The damage to Tiger Woods’ image following his self-confessed “transgressions” will not effect his future earning capacity, according to PR guru Max Clifford.
New York nightclub hostess Rachel Uchitel, accused of having an affair with Woods, cancelled a planned press conference yesterday amid reports she had negotiated a million-dollar deal to remain silent about her alleged relationship with the world number one.
Woods, 33, had previously issued an astonishing apology for “personal sins and failings” amid speculation about his private life following a car crash outside his Florida home last week.
“It will obviously change the way people see him, he’s always been the epitome of the family man, someone you wouldn’t dream was doing what he seemingly has been doing,” said Clifford.
“Will it do him damage? Yes. Will it cause him grief? Yes.
“But it will not change his earning capacity or sponsorship deals as long as he continues to be the world’s best golfer, because that is why everybody wants him.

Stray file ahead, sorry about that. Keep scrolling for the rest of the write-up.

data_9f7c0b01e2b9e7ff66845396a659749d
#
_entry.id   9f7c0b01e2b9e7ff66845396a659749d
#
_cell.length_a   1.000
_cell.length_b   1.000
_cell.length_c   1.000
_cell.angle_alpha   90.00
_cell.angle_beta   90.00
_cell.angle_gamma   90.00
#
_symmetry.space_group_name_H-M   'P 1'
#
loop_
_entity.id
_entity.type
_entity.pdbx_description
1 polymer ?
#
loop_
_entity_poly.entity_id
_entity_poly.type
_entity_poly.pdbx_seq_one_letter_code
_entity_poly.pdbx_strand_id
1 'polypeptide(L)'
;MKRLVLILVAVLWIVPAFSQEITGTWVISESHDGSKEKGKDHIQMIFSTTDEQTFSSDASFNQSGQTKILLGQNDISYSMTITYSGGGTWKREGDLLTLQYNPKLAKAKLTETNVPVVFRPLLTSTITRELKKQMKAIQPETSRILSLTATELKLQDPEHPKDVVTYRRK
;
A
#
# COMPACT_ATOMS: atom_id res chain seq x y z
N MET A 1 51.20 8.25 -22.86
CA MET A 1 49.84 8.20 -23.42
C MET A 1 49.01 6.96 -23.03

“It won’t stop people wanting to watch him play golf.”
Clifford has first-hand experience of sporting scandal after managing Rebecca Loos’ expose of her affair with David Beckham in 2004.
“For a good looking major athlete, to be seen having an affair doesn’t tarnish the image,” Clifford added.
“The one obvious example is David Beckham. Did it damage him? Not one little bit.
“There was an immediate storm and it lasted for quite a few weeks, but other than cause him a lot of embarrassment and problems at home, it didn’t hurt him in a financial sense.
“People predicted the loss of sponsorship deals but that didn’t materialise.”
However, Clifford expects opportunists to come forward with claims of relationships with Woods in the next few days after revealing he has received an approach.
“We have already had someone contact us who has claimed to have had an affair with him,” said Clifford. “Now it’s open season.”